When I started one of my projects, I thought it could be nice to have it multiplatform. Similarly to my Rotary Dial Mobile Phone, which was tested with both ARM Cortex M0 and PIC16F1xxx platform, with only single .c file difference, keeping hardware platform dependant abstraction layer. Because Intel MCS51 (referenced as x51 in following text) platform is still quite popular and new MCUs can be bought quite cheap, keeping nice price/performance ratio, I decided to build programmer for it. I targeted at devices from Atmel, as those seems to be quite cheap and available. 
My idea was to make programmer, connected to serial port and waiting for Intel HEX file. Once received, it should program its content into target FLASH memory. No PC software needed, only serial terminal to send text file.


Most of Atmel FLASH x51 devices do have ISP capability, carried over SPI interface. That's the easy part. However, communication protocol is not exactly the same, greatly complicating programmer's software.
I bought those parts: AT89S52, AT89S8253, AT89LP52, AT89LP51RB2, AT89LS52, AT89LP4052, AT89S2051 and AT89LP6440 and while browsing datasheets of those MCU I found out that there are virtually no two identical parts, when it comes to programming protocol.

Programming hardware
It is quite simple. One low-end PIC and serial SPI RAM. I decided to use external RAM because binary image of target memory could be quite huge (up to 64kB) and inernal RAM would be not sufficient. There is possibility of using MCU with more internal RAM, but those are made with 3,3V IO, so level converters would be needed. Writing FLASH of the target on the fly is possible, but due to different programming times and page size granularity for different MCUs it would need careful timing and selection of serial baud rate, so I opted for external RAM instead.
As I did it in my STK500 project, whole thing is powered from target supply, operating in 3-5V range, so no level converters are needed. However, user has to be careful, as there is no overvoltage protection, so every mistake could be dangerous for programmer.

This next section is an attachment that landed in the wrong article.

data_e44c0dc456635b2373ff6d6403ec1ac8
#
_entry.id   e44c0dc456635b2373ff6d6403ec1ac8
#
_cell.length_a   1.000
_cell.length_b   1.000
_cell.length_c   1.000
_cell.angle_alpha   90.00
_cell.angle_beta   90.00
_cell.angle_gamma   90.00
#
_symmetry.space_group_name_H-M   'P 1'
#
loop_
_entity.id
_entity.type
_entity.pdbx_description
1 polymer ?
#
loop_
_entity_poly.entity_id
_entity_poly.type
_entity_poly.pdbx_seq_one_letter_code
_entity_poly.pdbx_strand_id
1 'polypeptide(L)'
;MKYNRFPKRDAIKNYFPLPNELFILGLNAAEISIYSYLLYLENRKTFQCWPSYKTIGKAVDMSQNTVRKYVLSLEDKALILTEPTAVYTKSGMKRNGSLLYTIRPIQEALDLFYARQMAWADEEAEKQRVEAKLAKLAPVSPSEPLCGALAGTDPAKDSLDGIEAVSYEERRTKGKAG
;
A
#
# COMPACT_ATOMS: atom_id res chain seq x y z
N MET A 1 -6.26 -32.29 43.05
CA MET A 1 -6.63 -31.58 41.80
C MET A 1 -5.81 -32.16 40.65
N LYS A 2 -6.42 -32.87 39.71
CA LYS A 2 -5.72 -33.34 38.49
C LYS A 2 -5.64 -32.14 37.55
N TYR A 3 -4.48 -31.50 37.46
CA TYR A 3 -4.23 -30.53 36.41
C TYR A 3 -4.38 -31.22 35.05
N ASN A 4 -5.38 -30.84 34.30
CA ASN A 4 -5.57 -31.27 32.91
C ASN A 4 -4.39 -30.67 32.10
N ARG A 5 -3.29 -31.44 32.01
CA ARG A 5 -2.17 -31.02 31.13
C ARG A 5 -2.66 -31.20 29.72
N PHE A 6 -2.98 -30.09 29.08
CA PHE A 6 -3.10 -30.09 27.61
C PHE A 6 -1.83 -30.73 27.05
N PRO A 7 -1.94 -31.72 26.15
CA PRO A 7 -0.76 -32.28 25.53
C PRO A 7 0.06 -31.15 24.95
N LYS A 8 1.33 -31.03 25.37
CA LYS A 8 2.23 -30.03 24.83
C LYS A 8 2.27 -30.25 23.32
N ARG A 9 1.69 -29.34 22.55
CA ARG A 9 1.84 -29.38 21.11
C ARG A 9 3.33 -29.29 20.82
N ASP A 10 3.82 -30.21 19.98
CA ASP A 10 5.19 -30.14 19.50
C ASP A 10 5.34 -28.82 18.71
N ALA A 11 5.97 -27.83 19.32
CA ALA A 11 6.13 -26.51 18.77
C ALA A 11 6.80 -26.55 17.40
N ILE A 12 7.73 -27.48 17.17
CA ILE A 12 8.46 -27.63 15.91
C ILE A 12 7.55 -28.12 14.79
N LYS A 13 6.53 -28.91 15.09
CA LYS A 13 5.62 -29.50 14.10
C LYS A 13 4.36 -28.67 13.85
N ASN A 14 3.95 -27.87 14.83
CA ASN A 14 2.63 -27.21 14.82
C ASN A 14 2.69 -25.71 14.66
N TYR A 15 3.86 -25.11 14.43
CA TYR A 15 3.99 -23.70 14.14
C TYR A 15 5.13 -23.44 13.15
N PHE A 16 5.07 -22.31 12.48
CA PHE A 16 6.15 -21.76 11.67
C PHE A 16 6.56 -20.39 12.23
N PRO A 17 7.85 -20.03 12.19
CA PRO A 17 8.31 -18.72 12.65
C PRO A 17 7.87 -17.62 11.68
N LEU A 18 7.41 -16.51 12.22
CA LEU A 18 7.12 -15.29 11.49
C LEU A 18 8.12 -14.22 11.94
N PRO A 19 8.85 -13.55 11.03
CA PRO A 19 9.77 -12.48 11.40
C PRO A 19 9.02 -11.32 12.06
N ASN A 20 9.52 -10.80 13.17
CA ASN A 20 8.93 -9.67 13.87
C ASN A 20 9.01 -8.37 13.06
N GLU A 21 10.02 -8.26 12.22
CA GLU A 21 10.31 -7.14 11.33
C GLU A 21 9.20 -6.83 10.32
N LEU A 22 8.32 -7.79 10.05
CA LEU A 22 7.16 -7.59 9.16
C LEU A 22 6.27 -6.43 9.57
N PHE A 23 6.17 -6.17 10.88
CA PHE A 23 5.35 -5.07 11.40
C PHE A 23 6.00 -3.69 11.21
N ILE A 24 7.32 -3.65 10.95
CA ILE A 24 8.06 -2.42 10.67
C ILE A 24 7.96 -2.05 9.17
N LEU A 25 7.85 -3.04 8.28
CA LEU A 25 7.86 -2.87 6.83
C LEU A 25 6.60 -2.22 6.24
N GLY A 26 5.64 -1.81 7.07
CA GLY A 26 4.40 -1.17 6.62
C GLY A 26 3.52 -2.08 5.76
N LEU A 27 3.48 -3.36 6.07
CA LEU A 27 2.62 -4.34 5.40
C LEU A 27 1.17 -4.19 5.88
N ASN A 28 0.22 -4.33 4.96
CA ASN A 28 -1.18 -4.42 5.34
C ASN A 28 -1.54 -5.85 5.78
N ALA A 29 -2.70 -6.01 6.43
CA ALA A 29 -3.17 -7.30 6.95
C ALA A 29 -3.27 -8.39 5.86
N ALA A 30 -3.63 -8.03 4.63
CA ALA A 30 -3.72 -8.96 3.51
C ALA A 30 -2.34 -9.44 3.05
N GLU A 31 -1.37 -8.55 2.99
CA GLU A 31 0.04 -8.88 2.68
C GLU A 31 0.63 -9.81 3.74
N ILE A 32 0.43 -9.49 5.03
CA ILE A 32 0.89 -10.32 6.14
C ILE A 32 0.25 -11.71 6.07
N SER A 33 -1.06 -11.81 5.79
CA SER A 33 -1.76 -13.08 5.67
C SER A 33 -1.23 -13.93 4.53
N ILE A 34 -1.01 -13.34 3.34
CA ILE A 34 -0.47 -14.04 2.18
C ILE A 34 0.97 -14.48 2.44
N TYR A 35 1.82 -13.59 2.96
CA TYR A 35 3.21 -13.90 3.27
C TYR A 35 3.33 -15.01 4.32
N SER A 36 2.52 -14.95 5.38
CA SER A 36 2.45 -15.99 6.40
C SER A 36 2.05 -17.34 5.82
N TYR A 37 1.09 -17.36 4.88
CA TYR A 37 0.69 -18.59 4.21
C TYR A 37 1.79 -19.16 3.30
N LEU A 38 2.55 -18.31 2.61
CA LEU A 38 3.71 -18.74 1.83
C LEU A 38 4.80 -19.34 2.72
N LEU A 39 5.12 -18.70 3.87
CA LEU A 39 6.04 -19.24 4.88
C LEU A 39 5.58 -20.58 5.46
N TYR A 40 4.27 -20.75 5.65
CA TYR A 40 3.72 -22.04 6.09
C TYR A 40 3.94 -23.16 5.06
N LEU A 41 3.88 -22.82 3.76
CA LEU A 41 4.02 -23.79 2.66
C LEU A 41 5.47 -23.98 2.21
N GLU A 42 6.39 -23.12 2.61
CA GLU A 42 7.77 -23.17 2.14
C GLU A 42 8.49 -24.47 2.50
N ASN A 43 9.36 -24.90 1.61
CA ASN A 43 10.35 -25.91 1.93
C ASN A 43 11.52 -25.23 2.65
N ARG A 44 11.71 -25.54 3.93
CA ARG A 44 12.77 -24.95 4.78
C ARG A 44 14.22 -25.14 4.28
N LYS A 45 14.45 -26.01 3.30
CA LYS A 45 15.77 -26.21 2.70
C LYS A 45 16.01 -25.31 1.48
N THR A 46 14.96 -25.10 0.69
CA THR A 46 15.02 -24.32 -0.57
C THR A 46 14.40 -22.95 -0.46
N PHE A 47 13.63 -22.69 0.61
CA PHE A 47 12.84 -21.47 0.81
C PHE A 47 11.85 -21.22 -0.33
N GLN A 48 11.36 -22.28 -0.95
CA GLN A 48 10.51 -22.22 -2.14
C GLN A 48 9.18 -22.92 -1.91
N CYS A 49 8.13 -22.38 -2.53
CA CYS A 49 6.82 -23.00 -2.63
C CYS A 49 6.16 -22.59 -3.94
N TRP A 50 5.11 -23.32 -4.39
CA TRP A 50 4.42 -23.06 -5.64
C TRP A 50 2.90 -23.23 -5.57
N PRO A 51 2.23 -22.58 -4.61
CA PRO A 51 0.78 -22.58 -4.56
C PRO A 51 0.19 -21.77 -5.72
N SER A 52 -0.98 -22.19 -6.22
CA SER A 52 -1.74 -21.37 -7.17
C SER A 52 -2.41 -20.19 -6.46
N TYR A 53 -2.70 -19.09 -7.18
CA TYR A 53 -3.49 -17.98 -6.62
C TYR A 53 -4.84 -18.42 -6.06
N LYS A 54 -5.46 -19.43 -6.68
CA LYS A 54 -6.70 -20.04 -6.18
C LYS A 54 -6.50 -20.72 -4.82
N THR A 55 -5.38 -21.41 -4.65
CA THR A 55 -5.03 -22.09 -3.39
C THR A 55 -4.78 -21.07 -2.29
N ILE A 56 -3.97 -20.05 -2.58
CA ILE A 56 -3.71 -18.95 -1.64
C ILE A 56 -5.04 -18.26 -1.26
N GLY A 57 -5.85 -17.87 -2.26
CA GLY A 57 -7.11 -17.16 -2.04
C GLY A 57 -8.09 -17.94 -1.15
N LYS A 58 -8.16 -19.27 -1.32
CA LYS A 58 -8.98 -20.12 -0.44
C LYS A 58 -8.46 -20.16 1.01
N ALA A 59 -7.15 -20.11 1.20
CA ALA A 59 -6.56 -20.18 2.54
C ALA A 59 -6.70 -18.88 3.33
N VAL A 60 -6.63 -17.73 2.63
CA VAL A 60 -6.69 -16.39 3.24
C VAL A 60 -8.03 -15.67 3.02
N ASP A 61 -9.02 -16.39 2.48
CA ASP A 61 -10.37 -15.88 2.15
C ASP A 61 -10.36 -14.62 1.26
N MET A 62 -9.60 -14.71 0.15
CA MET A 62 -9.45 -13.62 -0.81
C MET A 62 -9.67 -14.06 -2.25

Schematics is here

Working with programmer
It may seem to be a bit counter-intuitive, but once you get used to it, it's simple. There are only single letter commands (with no line end, only one ASCII character).
h: print help
a: toggle auto mode on(erasing-flashing target after receiving HEX file) or off
p: toggle page sizes - 1B/32B/64B
t: check target signature
b: list buffer content
r: list target memory content
e: erase target memory content
w: program target memory with buffer content
v: verify target memory against buffer content
l: toggle 89LP mode (mode 0 - no preamble, suitable for 89S52, 89S8253, 89LP52; mode 1 - 1 byte preamble, suitable for 89S2051; mode 2 - 2 byte preamble, suitable for 89LP51RB2, 89LP6440) Using l mode other than 0 keeps page size to 32B regardless of p setting.
o: toggle reset logic (0 - active high, 1 - active low)

Default reset values are: a - 1 (target is erased/flashed/verified after receiving HEX file into external RAM buffer), p - 1B (single byte write), o - 0 (reset is active high), l - 0 (no preamble mode).
For example, working with AT89LP6440 needs setting to active high reset and 2 byte preamble mode, so after starting the programmer


user needs to enter l twice (to toogle into mode 1 and 2) and o once (toggle reset polarity).


Then, t should perform target test and print its signature.


If everything is OK, programmer is set for programming session and ready to accept HEX file (Send file function).


Setting table for MCUs I programmed


I expect programmer to work with similar AT89 MCUs, however it was not tested.

x51 MCUs are not that attractive and this programmer is more designer's joke than serious tool, but after all, it works as expected.
Note that fuse and lock bit programming is not yet supported.

Source files are available here
Picassa web album with a few pictures is here
Schematics in PDF and Eagle format

Updated 19.12.2013
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